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Home>Catalog>CollectingThemes>Nautical&Marine>Ships PAGE 3/3«««123

Galleys and Other Ships on Ancient Coins


Macedonia, c. 168 B.C, Imitative of Type from Histiaia, North Euboea, Greece, 2nd Century B.C.
Click for a larger photo Sear notes crude Histiaia imitations seem to have been struck in Macedonia just prior to the Roman victory in 168 B.C. During the Republic, Roman military mints sometimes struck imitative types to make local payments. Examples include Thasian imitatives in Macedonia and Philip Philadelphos imitatives at Antioch. Perhaps this imitative is a Roman military issue.
GS60645. Silver tetrobol, See SGCV I p. 233 note following #2498; regarding imitatives of a 2nd century B.C. type from Histiaia, North Euboea, Greece, VF, weight 2.185 g, maximum diameter 15.0 mm, die axis 0o, uncertain Macedonian mint, c. 168 B.C.; obverse head of nymph Histiaia right, wreathed with vine, hair rolled; reverse IΣTIAEΩN, nymph Histiaia seated right on galley; $60.00 (€45.00)

Commodus, March or April 177 - 31 Dec 192 A.D., Coela, Thracian Chersonesos
Click for a larger photo Varbanov 2901 has the same upside down V and reversed N legend error, but with an Apollo type.
RP67914. Bronze AE 17, Varbanov 2902 var (MVNIC normal), Moushmov 5568 var (same), BMC Thrace p. 191, 2 var (same); SNG Cop -, SNG Lindgren -, aVF, rough patina, weight 3.874 g, maximum diameter 17.1 mm, die axis 0o, Coela mint, obverse COMMODVS - ANTON, laureate, draped and cuirassed bust right; reverse AEL MΛNIC, COILA (the Λ is an upside down V, N retrograde), prow right, cornucopia above; very rare; $60.00 (€45.00)

Roman Republic, Sextus Pompey, Younger Son of Pompey the Great, Imperator and Prefect of the Fleet, Executed 35 B.C.
Click for a larger photo Although Sextus Pompey was the supreme naval commander, Octavian had the Senate declare him a public enemy. He turned to piracy and came close to defeating Octavian. He was, however, defeated by Marcus Agrippa at the naval battle of Naulochus (3 September 36 B.C.) and executed by order of Mark Antony in 35 B.C.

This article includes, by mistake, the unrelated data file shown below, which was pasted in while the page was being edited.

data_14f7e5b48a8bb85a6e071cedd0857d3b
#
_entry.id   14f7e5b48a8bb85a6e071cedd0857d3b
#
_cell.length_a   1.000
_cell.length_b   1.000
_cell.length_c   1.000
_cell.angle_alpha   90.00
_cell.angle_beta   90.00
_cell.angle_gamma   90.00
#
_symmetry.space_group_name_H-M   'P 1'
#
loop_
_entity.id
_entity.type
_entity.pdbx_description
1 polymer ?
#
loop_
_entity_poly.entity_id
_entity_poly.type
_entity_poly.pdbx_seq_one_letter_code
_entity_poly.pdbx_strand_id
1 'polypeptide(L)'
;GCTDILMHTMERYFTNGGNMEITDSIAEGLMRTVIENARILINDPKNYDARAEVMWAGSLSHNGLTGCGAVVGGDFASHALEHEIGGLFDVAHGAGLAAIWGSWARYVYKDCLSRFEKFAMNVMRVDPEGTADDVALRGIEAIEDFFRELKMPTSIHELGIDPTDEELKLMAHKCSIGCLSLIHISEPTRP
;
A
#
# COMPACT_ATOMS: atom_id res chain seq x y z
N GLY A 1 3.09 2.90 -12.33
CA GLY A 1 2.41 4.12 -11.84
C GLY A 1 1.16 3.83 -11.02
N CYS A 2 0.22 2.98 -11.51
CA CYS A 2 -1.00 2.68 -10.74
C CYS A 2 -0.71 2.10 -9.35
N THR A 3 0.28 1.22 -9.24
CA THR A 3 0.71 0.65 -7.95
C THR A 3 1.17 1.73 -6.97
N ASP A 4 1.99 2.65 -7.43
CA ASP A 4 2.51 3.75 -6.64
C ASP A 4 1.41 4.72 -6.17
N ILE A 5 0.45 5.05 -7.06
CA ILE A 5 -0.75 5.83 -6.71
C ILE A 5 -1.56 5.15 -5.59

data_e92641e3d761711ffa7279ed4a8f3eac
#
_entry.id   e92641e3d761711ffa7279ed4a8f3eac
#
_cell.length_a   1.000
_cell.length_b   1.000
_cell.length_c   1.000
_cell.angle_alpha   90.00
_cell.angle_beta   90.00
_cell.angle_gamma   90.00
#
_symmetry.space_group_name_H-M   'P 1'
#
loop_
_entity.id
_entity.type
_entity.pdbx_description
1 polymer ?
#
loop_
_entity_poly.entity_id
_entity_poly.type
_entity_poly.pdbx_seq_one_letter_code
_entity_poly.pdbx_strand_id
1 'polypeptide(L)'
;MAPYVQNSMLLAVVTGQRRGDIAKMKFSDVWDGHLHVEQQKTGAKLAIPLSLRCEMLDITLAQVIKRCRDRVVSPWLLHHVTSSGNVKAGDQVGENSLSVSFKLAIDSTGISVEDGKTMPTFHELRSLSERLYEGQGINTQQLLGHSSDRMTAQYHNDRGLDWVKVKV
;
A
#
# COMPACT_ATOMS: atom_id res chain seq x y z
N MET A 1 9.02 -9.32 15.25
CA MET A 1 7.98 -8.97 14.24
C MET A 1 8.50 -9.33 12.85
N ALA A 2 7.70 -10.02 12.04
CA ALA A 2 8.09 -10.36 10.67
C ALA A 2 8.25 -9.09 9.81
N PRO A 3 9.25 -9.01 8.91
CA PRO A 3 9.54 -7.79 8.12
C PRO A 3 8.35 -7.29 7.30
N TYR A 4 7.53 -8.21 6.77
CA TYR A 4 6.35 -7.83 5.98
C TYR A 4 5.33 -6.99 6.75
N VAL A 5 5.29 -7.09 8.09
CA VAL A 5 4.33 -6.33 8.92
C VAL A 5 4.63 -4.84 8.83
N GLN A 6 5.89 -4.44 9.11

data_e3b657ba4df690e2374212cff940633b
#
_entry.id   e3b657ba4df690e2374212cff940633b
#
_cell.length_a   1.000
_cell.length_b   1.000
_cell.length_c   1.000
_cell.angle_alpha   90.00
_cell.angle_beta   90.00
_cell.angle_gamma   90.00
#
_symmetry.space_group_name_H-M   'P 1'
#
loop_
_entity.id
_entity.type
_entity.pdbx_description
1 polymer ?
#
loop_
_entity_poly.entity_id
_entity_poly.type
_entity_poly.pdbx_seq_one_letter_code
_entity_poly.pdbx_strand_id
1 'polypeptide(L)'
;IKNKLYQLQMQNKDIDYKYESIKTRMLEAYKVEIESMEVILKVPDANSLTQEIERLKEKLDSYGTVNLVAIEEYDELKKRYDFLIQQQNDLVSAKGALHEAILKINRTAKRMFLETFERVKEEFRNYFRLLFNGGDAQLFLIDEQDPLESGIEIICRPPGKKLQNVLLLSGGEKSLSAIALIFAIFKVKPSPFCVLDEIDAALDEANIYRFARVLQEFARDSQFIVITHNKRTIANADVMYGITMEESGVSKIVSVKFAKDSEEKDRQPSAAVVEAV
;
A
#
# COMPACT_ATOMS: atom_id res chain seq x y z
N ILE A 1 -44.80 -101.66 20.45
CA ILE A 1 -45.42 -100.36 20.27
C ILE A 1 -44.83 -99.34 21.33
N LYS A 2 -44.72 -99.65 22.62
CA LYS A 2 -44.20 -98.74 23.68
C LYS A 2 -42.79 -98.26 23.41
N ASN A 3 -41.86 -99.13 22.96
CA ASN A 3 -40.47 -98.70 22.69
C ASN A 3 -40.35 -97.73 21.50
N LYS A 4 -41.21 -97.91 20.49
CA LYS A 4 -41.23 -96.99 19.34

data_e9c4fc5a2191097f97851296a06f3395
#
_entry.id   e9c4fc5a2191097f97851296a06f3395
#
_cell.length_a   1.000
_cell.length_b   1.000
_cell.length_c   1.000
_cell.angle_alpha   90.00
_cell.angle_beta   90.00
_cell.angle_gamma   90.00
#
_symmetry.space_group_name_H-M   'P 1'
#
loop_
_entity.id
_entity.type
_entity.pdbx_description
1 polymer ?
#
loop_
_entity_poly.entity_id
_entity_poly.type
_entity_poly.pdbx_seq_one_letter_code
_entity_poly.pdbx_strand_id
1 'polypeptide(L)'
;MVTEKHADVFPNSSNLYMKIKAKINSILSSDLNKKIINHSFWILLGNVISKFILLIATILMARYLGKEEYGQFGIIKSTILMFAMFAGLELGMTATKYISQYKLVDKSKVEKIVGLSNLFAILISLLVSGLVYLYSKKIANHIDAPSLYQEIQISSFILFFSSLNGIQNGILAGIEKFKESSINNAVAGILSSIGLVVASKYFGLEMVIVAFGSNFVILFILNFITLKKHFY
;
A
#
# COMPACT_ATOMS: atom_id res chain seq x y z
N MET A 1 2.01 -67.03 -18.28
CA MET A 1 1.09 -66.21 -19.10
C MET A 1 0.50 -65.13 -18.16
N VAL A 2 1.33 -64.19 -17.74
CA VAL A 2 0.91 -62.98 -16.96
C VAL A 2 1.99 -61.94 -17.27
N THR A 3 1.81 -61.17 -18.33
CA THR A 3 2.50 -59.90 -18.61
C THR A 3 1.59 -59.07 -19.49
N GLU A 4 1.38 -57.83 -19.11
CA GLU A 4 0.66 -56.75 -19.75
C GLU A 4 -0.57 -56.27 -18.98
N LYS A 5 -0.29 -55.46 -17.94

SH68395. Bronze as, Crawford 479/1, Sydenham 1044, RPC I 671, Sear Imperators 366, Fair, weight 18.242 g, maximum diameter 31.2 mm, die axis 180o, Sicilian or Spanish mint, 43 - 36 B.C.; obverse MAGN (above, MA ligate), laureate head of Janus with the features of Cn. Pompeius Magnus; reverse prow of galley right, PIVS above, IMP below; $45.00 (€33.75)

Arados, Phoenicia, 349 - 340 B.C.
Click for a larger photo The Egyptian dwarf god Pataikos offered protection from evil. He was a manifestation of the creator god Ptah, and became popular beginning in the New Kingdom. The name was introduced by the Greek writer Herodotus. Tiny figures amulets of the god were popular in Egypt.
GS65782. Silver obol, cf. HGC 10 48 - 49; Betlyon 28; BMC Phoenicia p. 8, 54, aF, toned, apparently struck with a damaged obverse die, underweight, weight 0.448 g, maximum diameter 9.6 mm, die axis 90o, Arados mint, 349 - 340 B.C.; obverse archaic-style laureate and bearded head of Ba'al-Arwad (the god of Arados); reverse galley right, Pataikos and aleph above, waves below; $40.00 (€30.00)

Seleukid Kingdom, Antiochus VII Sidetes, 138 - 129 B.C.
Click for a larger photo After his brother Demetrius was captured by the Parthians, Antiochus VII was made king. He married Demetrius' wife Cleopatra Thea. He defeated the usurper Tryphon at Dora and laid siege to Jerusalem in 134. According to Josephus, the Hasmonean king John Hyrcanus opened King David's sepulcher and removed three thousand talents, which he then paid Antiochus to spare the city. Sidetes then attacked the Parthians, supported by a body of Jews under Hyrcanus, and briefly took back Mesopotamia, Babylonia and Media before being ambushed and killed by Phraates II. His brother Demetrius II had by then been released, but the Seleucid realm was now restricted to Syria. Antiochus VII was the last Seleucid king of any stature.